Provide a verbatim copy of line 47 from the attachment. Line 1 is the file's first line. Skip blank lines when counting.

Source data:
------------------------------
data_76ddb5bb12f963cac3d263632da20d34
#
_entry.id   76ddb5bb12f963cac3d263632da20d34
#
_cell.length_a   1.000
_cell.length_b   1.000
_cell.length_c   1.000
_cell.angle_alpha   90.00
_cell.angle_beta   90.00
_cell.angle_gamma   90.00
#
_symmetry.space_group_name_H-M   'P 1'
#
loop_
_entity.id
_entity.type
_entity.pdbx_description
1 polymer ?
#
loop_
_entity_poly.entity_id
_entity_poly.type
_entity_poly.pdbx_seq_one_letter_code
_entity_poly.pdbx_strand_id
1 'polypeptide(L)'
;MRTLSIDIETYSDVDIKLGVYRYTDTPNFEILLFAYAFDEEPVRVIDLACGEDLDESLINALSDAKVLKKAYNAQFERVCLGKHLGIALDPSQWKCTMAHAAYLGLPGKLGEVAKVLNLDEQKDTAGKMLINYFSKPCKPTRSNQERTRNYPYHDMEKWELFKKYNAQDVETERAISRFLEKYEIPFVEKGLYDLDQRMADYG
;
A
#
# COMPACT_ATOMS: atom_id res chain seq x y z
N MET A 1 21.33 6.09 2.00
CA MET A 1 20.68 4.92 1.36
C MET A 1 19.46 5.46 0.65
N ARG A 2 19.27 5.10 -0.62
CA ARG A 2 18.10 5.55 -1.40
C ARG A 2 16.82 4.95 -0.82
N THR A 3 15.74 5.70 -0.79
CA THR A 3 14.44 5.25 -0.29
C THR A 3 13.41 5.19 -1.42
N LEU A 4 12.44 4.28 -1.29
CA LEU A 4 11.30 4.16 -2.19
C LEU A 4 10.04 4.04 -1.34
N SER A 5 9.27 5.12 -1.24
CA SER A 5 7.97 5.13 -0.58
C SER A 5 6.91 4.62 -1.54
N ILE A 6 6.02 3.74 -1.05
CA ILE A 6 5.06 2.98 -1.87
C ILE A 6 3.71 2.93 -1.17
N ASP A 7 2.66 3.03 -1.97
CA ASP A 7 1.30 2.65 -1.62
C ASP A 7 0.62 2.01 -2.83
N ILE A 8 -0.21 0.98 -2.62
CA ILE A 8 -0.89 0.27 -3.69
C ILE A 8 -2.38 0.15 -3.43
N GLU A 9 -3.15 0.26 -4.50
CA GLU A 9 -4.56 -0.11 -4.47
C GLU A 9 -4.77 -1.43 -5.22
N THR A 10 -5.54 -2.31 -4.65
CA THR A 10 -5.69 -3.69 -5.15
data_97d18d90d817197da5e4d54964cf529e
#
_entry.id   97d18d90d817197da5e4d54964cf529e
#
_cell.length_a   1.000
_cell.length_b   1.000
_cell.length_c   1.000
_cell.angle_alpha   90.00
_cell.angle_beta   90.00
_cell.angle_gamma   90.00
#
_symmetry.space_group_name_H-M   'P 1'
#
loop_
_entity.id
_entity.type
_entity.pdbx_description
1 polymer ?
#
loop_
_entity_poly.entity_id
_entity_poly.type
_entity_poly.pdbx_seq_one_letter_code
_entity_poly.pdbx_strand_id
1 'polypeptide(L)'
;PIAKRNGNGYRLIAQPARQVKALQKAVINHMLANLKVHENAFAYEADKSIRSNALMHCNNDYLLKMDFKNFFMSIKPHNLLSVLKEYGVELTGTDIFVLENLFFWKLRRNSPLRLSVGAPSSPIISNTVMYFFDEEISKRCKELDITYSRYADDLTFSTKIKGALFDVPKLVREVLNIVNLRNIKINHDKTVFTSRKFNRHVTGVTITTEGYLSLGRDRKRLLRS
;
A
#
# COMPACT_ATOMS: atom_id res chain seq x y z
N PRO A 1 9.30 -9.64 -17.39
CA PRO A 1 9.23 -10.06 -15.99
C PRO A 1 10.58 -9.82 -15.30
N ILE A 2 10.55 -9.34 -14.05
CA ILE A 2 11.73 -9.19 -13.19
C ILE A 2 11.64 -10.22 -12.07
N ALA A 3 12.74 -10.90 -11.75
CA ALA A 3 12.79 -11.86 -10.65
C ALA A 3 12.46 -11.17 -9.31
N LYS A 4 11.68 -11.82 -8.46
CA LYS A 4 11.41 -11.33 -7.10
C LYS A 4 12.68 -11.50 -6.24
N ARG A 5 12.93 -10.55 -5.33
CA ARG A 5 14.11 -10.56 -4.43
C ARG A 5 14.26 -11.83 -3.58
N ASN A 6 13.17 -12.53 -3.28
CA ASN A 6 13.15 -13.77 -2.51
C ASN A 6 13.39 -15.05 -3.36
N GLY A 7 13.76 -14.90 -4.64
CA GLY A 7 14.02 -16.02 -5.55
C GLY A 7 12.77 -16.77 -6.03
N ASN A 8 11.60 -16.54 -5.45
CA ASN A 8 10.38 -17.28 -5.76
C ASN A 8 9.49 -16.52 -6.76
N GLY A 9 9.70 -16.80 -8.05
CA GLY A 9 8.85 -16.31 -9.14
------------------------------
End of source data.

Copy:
CA ILE A 6 5.06 2.98 -1.87